Saturday, March 16, 2024

The University of Iowa’s Nonfiction Writing Program is pleased to announce that writer Chris Dennis has won the 2023 Krause Essay Prize for his essay “We Were Hungry,” which appeared in Astra. The runner up for this year’s prize is Laia Jufresa’s essay “Really Real Dragons,” translated by Rosalind Harvey, which appeared in Words Without Borders.

writer Chris Dennis

Chris Dennis, author of the story collection Here is What You Do (Soho Press), will be honored at the Krause Essay Prize award ceremony on Thursday, March 21 at 7:30 p.m. at the University of Iowa Old Capitol Senate Chambers, where he will present his winning essay. There he will receive the Prize’s $10,000 award and an inscribed walnut letterbox. A dessert reception will follow.

Fiction and essays by Chris Dennis have appeared in the Paris Review, Playgirl, McSweeney's, Lit Hub, Guernica, and Granta. A 2022 NEA fellow, he holds an MFA from Washington University in St. Louis, where he also won a postgraduate fellowship.

Laia Jufresa, author of the novel Umami and the work of nonfiction Viente, Veintiuno, will offer a zoom reading of her winning essay on Wednesday, March 20 at 4:00 p.m. (Zoom link:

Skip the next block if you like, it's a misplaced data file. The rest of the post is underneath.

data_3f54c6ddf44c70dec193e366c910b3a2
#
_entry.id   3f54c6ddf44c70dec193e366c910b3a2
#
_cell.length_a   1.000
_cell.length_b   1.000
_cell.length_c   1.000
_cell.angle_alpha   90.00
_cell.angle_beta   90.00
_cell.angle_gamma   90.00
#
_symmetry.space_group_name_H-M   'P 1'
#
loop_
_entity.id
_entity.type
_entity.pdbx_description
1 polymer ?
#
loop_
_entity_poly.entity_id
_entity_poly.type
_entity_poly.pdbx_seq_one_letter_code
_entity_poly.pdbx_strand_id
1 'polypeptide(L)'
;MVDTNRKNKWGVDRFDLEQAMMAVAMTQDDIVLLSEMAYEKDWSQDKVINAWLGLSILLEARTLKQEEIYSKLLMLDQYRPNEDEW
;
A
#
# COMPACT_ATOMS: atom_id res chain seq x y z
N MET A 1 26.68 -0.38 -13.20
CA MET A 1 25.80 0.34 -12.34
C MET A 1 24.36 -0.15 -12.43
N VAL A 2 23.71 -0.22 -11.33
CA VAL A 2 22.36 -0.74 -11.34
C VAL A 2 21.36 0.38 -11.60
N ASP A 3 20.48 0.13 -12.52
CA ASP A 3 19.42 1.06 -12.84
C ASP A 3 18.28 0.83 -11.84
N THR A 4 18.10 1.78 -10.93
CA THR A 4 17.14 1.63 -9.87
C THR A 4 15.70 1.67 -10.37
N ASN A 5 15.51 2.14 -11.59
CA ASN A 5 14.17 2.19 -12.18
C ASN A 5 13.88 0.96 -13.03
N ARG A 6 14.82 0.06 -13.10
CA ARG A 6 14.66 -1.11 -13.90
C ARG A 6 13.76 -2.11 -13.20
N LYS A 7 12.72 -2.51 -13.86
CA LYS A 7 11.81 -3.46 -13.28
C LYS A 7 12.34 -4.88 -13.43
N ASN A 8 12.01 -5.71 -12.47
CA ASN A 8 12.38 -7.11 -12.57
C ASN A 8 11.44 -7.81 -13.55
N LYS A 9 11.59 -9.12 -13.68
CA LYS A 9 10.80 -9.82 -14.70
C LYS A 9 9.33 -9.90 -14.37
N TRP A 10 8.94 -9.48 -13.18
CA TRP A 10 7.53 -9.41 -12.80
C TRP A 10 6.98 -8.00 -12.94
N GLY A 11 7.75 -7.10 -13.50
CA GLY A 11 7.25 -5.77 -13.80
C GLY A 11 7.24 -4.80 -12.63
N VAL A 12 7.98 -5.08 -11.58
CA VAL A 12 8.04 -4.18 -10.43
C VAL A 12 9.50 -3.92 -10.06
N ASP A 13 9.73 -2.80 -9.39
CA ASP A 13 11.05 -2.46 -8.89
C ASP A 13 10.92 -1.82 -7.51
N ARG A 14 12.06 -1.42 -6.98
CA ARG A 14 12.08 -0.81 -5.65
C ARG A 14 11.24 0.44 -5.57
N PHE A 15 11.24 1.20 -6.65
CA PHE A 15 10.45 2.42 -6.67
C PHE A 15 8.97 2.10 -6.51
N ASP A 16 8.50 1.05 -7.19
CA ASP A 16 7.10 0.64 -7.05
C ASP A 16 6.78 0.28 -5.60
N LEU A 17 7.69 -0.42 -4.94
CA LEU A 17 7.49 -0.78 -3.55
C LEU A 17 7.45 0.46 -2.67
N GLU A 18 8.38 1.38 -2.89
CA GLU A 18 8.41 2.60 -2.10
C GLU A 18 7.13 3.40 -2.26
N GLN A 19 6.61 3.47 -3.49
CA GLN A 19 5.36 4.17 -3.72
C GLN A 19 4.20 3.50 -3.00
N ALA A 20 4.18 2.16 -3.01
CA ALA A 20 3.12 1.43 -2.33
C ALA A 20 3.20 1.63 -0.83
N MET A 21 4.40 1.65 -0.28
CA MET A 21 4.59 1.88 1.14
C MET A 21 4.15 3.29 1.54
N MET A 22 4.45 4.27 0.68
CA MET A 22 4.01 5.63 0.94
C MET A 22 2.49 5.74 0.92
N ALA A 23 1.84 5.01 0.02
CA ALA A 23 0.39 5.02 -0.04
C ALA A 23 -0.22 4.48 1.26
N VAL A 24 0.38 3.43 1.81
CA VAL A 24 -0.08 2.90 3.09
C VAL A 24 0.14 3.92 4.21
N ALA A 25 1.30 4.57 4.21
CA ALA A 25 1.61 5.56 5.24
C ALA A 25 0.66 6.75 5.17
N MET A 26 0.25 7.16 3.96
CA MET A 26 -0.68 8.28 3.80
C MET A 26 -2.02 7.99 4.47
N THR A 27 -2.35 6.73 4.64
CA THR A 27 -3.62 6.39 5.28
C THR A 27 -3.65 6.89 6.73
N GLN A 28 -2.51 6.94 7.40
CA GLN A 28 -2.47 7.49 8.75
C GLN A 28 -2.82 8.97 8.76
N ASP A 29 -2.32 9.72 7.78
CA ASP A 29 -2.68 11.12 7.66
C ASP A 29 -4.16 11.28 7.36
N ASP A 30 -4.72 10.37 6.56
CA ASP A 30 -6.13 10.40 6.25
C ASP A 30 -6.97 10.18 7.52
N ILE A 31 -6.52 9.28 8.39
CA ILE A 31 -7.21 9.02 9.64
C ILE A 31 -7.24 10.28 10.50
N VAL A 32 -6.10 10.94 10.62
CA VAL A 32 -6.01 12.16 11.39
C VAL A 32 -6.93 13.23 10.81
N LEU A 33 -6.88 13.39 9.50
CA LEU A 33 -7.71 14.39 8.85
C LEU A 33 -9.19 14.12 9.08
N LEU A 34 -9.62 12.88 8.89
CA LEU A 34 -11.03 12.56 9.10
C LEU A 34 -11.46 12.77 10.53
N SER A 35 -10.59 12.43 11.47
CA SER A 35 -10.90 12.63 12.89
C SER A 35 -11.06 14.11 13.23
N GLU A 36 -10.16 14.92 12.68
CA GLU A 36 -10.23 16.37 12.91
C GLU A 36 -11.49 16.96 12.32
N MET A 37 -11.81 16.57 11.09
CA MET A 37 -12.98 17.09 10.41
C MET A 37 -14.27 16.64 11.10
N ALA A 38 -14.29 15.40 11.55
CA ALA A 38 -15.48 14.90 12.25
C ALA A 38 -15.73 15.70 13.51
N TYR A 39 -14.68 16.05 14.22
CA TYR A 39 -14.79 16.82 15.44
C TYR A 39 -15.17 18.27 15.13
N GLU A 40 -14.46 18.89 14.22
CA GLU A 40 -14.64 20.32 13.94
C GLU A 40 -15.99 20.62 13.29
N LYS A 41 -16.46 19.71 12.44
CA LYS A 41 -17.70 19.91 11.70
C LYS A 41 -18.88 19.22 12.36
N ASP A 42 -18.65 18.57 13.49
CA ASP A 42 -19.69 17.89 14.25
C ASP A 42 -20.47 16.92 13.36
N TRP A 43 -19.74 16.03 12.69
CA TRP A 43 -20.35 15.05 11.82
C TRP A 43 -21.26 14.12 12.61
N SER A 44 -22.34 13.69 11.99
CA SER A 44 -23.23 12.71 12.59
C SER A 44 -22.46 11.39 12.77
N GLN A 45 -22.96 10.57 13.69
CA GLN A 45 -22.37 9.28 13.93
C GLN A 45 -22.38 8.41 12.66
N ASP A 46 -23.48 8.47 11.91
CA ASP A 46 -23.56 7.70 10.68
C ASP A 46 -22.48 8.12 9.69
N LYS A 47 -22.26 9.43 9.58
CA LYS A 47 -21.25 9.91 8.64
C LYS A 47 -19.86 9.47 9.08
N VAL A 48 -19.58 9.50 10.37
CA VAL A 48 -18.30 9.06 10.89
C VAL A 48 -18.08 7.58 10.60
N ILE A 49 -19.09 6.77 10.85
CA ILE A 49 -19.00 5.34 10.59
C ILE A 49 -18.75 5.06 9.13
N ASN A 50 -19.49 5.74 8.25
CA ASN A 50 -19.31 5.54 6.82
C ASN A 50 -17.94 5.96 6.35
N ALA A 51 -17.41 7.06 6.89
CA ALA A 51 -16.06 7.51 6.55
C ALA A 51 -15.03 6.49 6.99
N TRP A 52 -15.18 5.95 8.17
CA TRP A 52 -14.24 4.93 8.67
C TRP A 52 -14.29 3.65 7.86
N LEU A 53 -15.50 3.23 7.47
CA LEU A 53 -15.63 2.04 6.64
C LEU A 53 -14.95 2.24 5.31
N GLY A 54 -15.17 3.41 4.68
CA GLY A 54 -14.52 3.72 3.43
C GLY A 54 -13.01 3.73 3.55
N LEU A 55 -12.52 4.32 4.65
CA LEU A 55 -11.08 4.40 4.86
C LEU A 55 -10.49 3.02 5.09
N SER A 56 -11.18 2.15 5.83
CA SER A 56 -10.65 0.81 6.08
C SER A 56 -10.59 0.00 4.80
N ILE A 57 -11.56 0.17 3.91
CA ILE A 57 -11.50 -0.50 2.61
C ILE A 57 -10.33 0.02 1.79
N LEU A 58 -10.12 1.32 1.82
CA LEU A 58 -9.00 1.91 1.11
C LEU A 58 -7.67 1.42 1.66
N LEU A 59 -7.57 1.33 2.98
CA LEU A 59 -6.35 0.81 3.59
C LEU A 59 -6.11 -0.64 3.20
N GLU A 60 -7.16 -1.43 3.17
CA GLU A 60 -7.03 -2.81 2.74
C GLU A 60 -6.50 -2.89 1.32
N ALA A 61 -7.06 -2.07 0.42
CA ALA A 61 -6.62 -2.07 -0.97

Writer Laia Jufresa

Jufresa has written for Netflix and the BBC, and her short fiction and essays have been featured in McSweeney’s, Vogue, and Emergence Magazine. She is the winner of a PEN Translates award, and grants from the Mexican Sistema Nacional de Creadores and the Creative Scotland Open Fund.

Made possible by the Kyle J. and Sharon Krause Family Foundation, and run by The Nonfiction Writing Program, the Krause Essay Prize is awarded annually to the work that best exemplifies the art of essaying. Nominations for the Krause Essay Prize are made each year by a committee of writers, filmmakers, radio producers, visual artists, editors, and readers. The nominated essays then become texts in a graduate writing seminar offered by The Nonfiction Writing Program each spring, in which graduate students ultimately select the winning work. 

The Krause Essay Prize ceremony is open to the public.